You are here:
Name: Carrie Sanderson
Carrie Sanderson is 26 years old, originally from Glasgow, she works full time for Mark Johnston and since the following interview she has become a Yard Manager at Kingsley House Stables.
Carrie is no stranger to the British Racing School, having completed the NVQ Level 1 and 2 during her Foundation Apprenticeship and Level 3 through the Advanced Apprenticeship in Racehorse Care and Management. Carrie also gained her Apprentice Licence at the School.
We are sat in Mark Johnston's tack room at Kingsley House Racing Stables Middleham, North Yorkshire. It is one of the most beautiful places in the country and Mark Johnston's racing yard is situated right at the heart of the village. Employing approximately one hundred people and training each year over one hundred and fifty horses it is by no means a small concern but has still managed to keep that family feel. The atmosphere is professional yet relaxing and that goes for the horses too
Why did you choose racing as your career?
I started to horse ride when I was eight at the local riding school; I come from a non - horsey background but loved horses and always wanted to ride. I had always watched racing on TV with my dad, so the interest had always been there. I left school at sixteen. I was never very academic and all I wanted to do was work with horses. For the first year I worked at a riding school and livery yard. I soon realized that this was not for me as I found myself wanting more. Racing seemed to have a lot to offer so it was an obvious choice
How did you come to here about the British Racing School?
When I was unsure what to do career wise I visited a local careers office, which is where I learned about the British Racing School at Newmarket
Newmarket is a long way from home did this bother you?
No, not really. The racing school at Newmarket has excellent facilities and I knew that I would make lots of new friends, as we would all be in the same boat
How long have you worked for Mark Johnston?
Racing school found me the placement at Mark Johnston's. I left the racing school and came straight here. I have been here six years now
You have worked in racing a long time now, what would the high points be?
The opportunity to travel, especially when we send horses to race all over the world. I have been to Canada, France, Germany, and Ireland so far and the past two seasons I have had the opportunity to go and work in Dubai for 6 weeks at a time.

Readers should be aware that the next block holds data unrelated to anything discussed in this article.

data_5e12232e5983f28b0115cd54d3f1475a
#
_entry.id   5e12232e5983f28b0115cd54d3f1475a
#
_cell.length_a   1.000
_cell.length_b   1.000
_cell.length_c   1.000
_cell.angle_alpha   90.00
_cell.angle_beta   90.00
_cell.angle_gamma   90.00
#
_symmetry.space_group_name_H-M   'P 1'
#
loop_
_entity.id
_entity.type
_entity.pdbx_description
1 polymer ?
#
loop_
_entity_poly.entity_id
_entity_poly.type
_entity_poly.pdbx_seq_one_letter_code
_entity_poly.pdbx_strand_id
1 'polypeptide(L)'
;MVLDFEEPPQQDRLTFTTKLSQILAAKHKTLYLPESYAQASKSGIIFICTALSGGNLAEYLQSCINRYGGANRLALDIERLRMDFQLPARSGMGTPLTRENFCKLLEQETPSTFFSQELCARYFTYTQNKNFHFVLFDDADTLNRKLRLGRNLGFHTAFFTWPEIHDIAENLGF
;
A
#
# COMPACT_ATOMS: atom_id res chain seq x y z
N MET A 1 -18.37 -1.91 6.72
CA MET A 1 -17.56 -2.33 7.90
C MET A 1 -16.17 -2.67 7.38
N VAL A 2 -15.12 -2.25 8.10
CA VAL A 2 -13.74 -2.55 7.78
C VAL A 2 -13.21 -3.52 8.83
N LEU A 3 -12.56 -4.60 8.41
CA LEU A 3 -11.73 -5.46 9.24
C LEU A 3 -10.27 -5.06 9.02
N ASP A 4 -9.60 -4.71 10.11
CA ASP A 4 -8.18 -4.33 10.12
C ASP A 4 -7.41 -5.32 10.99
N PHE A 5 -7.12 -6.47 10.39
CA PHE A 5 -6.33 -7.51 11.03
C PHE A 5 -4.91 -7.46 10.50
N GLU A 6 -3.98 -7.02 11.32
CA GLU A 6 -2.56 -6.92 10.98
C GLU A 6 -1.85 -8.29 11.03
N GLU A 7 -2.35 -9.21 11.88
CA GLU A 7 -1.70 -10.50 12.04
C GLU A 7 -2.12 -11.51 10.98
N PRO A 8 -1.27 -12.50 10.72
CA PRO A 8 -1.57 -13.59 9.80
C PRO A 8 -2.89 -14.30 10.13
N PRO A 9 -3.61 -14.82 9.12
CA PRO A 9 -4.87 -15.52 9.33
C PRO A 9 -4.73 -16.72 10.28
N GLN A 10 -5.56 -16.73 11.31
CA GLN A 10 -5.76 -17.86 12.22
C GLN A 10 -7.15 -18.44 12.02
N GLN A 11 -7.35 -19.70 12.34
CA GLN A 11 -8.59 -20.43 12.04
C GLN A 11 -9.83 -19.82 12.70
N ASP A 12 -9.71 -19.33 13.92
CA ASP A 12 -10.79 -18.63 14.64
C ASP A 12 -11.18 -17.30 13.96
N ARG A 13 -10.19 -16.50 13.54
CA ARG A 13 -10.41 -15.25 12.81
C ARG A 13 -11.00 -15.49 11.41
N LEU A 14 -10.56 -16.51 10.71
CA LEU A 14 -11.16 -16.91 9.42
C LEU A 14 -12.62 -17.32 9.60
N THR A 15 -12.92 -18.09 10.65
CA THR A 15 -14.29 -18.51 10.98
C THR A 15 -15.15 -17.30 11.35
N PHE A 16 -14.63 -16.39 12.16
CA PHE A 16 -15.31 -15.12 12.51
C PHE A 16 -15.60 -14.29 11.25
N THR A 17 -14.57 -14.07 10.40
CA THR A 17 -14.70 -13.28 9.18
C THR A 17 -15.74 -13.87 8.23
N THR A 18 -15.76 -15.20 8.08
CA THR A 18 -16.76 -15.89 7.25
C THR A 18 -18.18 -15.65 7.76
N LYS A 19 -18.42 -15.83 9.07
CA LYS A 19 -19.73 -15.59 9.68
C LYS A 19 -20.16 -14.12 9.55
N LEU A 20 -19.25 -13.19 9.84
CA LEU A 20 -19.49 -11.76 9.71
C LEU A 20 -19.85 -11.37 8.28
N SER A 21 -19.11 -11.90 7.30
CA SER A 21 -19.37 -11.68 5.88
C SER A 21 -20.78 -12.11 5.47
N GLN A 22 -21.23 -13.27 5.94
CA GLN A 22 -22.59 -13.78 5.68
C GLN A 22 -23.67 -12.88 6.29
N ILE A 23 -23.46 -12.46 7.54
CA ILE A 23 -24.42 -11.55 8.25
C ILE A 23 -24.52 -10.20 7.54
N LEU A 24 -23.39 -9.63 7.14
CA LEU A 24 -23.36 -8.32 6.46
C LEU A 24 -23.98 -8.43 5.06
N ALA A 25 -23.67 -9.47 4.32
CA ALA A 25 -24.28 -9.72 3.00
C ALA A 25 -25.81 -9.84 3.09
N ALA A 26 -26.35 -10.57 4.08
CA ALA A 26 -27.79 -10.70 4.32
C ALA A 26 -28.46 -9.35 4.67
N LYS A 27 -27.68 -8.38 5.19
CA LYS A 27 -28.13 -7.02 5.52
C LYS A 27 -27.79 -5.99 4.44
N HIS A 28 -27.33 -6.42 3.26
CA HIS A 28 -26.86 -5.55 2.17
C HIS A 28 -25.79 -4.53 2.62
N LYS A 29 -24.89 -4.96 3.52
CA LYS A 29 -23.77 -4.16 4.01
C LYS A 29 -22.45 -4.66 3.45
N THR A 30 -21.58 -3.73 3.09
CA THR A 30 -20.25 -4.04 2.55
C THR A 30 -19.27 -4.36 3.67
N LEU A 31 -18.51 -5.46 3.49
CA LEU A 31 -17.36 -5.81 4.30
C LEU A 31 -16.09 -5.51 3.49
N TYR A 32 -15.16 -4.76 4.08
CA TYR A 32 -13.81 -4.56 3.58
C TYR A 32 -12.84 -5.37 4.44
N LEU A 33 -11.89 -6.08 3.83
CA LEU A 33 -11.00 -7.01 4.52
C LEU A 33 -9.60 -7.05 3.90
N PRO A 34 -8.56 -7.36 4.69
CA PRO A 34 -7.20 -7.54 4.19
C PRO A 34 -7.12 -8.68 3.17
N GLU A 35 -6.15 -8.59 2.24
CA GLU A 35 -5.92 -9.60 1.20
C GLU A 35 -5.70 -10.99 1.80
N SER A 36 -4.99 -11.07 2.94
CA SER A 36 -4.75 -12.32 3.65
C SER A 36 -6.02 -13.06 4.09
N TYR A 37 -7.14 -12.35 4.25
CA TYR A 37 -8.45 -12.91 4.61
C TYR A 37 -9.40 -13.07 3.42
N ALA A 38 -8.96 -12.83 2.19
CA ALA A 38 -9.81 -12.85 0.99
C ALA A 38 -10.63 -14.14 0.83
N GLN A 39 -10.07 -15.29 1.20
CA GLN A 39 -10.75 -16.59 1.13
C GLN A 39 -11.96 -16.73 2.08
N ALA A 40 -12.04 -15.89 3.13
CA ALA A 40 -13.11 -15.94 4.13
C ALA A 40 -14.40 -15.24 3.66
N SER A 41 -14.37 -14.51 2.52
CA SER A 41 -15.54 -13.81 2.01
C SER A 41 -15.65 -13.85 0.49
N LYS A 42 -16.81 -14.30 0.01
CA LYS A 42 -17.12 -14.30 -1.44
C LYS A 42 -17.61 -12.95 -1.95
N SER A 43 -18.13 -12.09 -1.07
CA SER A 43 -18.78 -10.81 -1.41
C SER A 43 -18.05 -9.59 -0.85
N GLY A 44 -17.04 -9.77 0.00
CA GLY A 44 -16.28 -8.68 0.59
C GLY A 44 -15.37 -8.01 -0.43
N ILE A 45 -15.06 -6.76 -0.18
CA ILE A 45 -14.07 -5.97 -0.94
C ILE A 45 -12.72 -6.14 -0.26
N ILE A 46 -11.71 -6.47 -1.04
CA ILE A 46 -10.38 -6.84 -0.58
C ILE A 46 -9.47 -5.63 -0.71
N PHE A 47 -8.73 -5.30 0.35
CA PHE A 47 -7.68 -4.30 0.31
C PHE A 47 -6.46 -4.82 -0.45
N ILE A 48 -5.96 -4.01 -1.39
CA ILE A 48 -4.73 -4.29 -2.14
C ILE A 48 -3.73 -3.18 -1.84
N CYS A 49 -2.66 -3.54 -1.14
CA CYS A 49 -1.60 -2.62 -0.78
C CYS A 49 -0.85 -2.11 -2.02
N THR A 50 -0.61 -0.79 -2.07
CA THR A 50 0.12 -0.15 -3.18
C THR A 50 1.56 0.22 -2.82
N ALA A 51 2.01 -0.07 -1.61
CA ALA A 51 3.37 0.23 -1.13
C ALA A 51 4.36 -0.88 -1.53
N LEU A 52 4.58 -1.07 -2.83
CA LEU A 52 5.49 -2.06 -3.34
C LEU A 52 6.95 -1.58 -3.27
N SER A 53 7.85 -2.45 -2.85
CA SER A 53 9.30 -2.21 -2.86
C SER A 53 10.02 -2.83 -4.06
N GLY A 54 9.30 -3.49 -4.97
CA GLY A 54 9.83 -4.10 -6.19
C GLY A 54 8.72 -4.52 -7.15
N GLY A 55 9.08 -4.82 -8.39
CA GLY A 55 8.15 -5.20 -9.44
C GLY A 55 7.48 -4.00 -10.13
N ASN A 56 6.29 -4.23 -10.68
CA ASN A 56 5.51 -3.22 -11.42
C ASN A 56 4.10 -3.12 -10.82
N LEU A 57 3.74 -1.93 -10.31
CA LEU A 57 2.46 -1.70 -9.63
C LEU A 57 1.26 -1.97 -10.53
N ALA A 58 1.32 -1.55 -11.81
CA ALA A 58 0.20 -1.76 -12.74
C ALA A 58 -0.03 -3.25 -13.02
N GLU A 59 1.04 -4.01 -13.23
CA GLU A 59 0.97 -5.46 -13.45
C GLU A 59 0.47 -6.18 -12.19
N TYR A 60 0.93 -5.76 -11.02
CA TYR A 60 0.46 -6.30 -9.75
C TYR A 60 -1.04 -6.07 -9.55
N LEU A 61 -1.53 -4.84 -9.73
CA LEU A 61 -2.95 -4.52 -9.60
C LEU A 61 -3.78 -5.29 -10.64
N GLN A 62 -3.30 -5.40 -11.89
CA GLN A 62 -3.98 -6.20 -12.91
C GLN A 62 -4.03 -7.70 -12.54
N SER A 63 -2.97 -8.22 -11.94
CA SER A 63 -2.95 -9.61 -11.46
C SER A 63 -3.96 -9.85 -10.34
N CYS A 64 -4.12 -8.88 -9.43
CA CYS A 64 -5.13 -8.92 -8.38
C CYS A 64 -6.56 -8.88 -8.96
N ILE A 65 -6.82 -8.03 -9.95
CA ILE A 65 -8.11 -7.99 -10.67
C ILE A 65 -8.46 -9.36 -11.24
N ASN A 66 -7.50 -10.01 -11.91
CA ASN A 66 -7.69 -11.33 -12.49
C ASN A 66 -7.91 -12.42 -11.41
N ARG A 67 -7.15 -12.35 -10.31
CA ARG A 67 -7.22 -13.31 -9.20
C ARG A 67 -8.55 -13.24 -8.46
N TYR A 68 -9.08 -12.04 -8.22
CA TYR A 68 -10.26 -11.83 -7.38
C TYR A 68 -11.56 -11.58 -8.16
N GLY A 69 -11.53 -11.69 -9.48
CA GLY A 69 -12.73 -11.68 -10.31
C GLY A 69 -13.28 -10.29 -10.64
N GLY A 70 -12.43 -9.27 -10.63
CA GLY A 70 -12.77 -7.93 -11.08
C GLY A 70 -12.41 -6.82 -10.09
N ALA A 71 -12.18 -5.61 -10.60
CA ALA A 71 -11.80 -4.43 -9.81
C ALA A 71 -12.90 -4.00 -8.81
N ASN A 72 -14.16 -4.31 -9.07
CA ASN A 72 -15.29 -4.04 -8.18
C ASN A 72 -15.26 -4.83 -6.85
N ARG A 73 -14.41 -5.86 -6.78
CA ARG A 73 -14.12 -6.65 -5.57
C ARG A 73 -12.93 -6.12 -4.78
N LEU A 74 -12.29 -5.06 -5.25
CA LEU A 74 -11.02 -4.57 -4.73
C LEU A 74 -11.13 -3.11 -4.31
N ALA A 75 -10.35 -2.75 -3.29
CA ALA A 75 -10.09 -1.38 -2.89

The chance to look after some amazing horses, I have looked after horses such as Simeon, Falcon Hill, and Yavanas Pace and currently I am the stable lass to Attraction. You feel like you have played a small part in history and it is a real buzz to be so close to such talented horses. The media attention that goes with looking after the famous horses is also nice; you get to be on TV and in papers such as the Racing Post. Even looking after the not so talented horses is a high point; you get so involved caring for them everyday and when they run well you are so proud of them. A real high point in my life was having a ride for Mark Johnston. I rode in an apprentice race at Thirsk I finished fifth or sixth, it was brilliant.
And the low points?
Hard long cold winters are a killer! Early mornings, you do get used to them but it can still be hard to drag your self out of bed.
The worse thing of all is when the horses get injured.
Do you have any regrets or anything you would have done differently?
Not really, I am very pleased with what I have achieved. Although I would have liked to have had more rides as a jockey.
Why did you decide to do the AA?
To improve my education; learn more about the horses and to gain a qualification which will be useful both now and later in life.
What are your ambitions?
To be head lass for a top yard, that would be my immediate ambition. After that who knows, possibly teach or be an assessor for the Racing School. One day I would like to have a family. Working on a yard such as this you are able to take time off to have children, the wages are good and there is all ways the possibility of coming back part time or working flexible hours.
What advice would you give to people thinking of racing as a career?
Make sure you are coming into it for the right reasons. It can be very hard but if you love the horses and love racing the rewards are high.